Ford Motor Co posted a 40% drop in January sales in the US, the sharpest decline for the No. 2 US automaker in 10 months of double-digit sales declines in the world’s largest market for new cars and trucks.
The results from Ford on Tuesday were among the first from major automakers for a month expected to show overall sales near 27-year lows, extending a stretch of 15 months of consecutive auto sales declines.
Chrysler LLC said it expected overall US auto sales for January to drop by as much as 35% after a sharp decline in sales to car rental agencies. The expected deep decline in sales comes despite more aggressive discounting by all of the automakers, including cut-rate financing, employee pricing and cash-back rebates.
Industry-tracking service Edmunds.com estimated that industry spending on such incentives rose almost 13% in January from a year earlier to more than $2,700 on average.
Industry-wide US auto sales for January represent one of the first 2009 indicators of consumer demand and account for as much as a fifth of retail sales. The downbeat sales reports are expected to add weight to the view that the battered sector will be a further drag on US output in the current quarter.
US auto sales fell 18% in 2008 to about 13.2 million vehicles, battered by a spreading credit crunch, plummeting consumer confidence and a deepening recession. Sales for 2009 are expected to drop to near 10.5 million vehicles, the lowest level since 1982.
But even that comparison understates the depth of the downturn since the US population has increased about a third since the early 1980s. Ford’s sales decline was worse than most analysts had expected. Shares of the automaker slipped 2%.
S&P said in a note for clients that further such sales declines for Ford could make it hard for the automaker to avoid taking government loans. Ford’s rivals General Motors Corp and Chrysler are reorganizing under the terms of a $17.4 billion federal bailout.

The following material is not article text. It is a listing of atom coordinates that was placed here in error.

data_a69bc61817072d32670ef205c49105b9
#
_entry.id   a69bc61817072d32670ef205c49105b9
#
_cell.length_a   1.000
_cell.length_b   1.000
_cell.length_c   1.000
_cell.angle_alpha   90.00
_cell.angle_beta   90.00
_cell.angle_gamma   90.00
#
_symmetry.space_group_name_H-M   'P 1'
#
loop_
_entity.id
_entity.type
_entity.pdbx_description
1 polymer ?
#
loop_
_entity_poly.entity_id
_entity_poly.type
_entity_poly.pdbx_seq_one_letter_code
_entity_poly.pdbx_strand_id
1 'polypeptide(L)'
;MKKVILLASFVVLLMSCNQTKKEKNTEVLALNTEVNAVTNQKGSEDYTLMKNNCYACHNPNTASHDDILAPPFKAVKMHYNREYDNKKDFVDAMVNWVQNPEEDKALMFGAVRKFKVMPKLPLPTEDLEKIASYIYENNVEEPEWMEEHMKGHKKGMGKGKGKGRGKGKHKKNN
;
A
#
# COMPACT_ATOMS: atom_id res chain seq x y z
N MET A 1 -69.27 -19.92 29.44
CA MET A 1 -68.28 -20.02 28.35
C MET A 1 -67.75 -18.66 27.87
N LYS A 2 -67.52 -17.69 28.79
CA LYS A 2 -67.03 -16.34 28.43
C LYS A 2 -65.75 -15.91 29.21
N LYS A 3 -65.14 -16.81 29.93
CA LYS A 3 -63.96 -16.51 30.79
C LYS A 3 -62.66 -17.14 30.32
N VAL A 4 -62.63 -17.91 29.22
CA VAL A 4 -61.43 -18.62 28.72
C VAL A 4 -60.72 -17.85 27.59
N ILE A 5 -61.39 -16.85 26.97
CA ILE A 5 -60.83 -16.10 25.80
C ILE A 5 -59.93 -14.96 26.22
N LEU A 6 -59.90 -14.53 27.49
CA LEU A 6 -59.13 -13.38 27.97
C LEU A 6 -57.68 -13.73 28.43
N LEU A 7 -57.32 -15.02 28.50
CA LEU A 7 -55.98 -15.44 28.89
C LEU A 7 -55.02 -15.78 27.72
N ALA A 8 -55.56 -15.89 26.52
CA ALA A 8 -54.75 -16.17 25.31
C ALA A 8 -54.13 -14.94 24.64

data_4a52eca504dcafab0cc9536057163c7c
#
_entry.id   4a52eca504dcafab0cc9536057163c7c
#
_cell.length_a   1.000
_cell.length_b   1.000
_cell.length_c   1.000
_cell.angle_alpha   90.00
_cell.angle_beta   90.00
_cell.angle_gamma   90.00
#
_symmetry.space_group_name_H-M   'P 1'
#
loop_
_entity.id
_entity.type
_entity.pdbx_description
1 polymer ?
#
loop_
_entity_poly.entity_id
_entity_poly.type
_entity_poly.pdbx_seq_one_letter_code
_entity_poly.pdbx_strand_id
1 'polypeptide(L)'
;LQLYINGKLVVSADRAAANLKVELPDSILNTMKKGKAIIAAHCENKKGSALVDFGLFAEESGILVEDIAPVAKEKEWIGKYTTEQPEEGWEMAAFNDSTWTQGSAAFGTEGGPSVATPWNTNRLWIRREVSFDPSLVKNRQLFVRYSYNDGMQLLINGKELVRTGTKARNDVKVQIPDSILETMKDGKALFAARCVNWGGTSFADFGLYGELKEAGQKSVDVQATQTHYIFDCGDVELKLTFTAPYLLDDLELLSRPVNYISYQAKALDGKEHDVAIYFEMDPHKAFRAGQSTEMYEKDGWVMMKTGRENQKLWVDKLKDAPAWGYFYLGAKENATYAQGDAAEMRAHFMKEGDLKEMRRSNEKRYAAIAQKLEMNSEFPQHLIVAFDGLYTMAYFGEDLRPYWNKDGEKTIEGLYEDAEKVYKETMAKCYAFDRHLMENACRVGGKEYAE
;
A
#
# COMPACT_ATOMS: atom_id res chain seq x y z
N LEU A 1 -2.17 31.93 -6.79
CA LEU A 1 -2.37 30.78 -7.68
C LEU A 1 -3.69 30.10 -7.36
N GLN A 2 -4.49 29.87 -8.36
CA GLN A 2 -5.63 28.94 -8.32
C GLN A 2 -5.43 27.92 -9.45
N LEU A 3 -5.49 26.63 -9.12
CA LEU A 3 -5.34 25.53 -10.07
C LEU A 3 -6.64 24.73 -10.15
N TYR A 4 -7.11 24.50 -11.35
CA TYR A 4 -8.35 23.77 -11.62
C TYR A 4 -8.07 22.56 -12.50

EUROPE FOLLOWS ON THE WAY DOWN
Although the US auto industry is entering its fourth year of declining sales, the deepening slowdown hit European and Asian markets hard in the final months of 2008. In Germany, car registrations dropped 14% in January while production tumbled 34%, the German auto industry association VDA said.
European automakers also reported double-digit sales drops for January: Mercedes-Benz maker Daimler AG and Porsche down 36%, and Volkswagen AG off 12%. Separately, Swedish truckmaker Scania posted a bigger-than-expected fall in Q4 earnings and said it would slash its dividend in the face of plunging market demand that saw truck orders fall 98%.
In Asia, Japan’s biggest auto parts maker Denso Corp forecast its first-ever annual loss and said it would halve spending on facilities in a bid to return to profit. Toyota Motor Corp, the world’s No. 1 carmaker, which is due to report Q3 results on Friday, is expected to miss its target because of falling demand. A string of other suppliers belonging to the Toyota group also warned on Tuesday of gloomy outlooks for the business year. (Reuters)